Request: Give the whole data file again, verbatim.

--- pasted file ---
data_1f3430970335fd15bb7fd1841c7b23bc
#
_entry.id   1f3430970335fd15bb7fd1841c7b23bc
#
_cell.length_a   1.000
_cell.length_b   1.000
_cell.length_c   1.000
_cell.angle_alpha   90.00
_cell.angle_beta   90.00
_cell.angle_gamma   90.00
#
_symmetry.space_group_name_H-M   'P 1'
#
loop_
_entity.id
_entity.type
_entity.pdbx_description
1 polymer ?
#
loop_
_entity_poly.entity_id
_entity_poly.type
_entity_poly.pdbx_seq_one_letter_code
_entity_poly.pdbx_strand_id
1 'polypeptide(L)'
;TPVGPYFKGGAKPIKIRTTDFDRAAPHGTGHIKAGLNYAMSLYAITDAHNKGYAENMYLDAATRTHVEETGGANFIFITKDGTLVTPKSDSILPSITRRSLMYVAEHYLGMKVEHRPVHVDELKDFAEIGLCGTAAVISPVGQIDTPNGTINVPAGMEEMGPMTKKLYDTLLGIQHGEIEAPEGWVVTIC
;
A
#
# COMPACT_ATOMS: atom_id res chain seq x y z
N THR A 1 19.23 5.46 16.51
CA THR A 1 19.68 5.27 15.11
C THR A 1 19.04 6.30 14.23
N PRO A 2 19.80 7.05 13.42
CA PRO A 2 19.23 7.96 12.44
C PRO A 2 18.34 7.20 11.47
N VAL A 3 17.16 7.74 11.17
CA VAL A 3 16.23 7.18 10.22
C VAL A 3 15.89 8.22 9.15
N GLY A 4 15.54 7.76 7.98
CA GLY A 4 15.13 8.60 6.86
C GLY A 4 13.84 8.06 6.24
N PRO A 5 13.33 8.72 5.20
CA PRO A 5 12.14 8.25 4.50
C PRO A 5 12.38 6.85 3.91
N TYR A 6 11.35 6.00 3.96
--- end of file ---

data_1f3430970335fd15bb7fd1841c7b23bc
#
_entry.id   1f3430970335fd15bb7fd1841c7b23bc
#
_cell.length_a   1.000
_cell.length_b   1.000
_cell.length_c   1.000
_cell.angle_alpha   90.00
_cell.angle_beta   90.00
_cell.angle_gamma   90.00
#
_symmetry.space_group_name_H-M   'P 1'
#
loop_
_entity.id
_entity.type
_entity.pdbx_description
1 polymer ?
#
loop_
_entity_poly.entity_id
_entity_poly.type
_entity_poly.pdbx_seq_one_letter_code
_entity_poly.pdbx_strand_id
1 'polypeptide(L)'
;TPVGPYFKGGAKPIKIRTTDFDRAAPHGTGHIKAGLNYAMSLYAITDAHNKGYAENMYLDAATRTHVEETGGANFIFITKDGTLVTPKSDSILPSITRRSLMYVAEHYLGMKVEHRPVHVDELKDFAEIGLCGTAAVISPVGQIDTPNGTINVPAGMEEMGPMTKKLYDTLLGIQHGEIEAPEGWVVTIC
;
A
#
# COMPACT_ATOMS: atom_id res chain seq x y z
N THR A 1 19.23 5.46 16.51
CA THR A 1 19.68 5.27 15.11
C THR A 1 19.04 6.30 14.23
N PRO A 2 19.80 7.05 13.42
CA PRO A 2 19.23 7.96 12.44
C PRO A 2 18.34 7.20 11.47
N VAL A 3 17.16 7.74 11.17
CA VAL A 3 16.23 7.18 10.22
C VAL A 3 15.89 8.22 9.15
N GLY A 4 15.54 7.76 7.98
CA GLY A 4 15.13 8.60 6.86
C GLY A 4 13.84 8.06 6.24
N PRO A 5 13.33 8.72 5.20
CA PRO A 5 12.14 8.25 4.50
C PRO A 5 12.38 6.85 3.91
N TYR A 6 11.35 6.00 3.96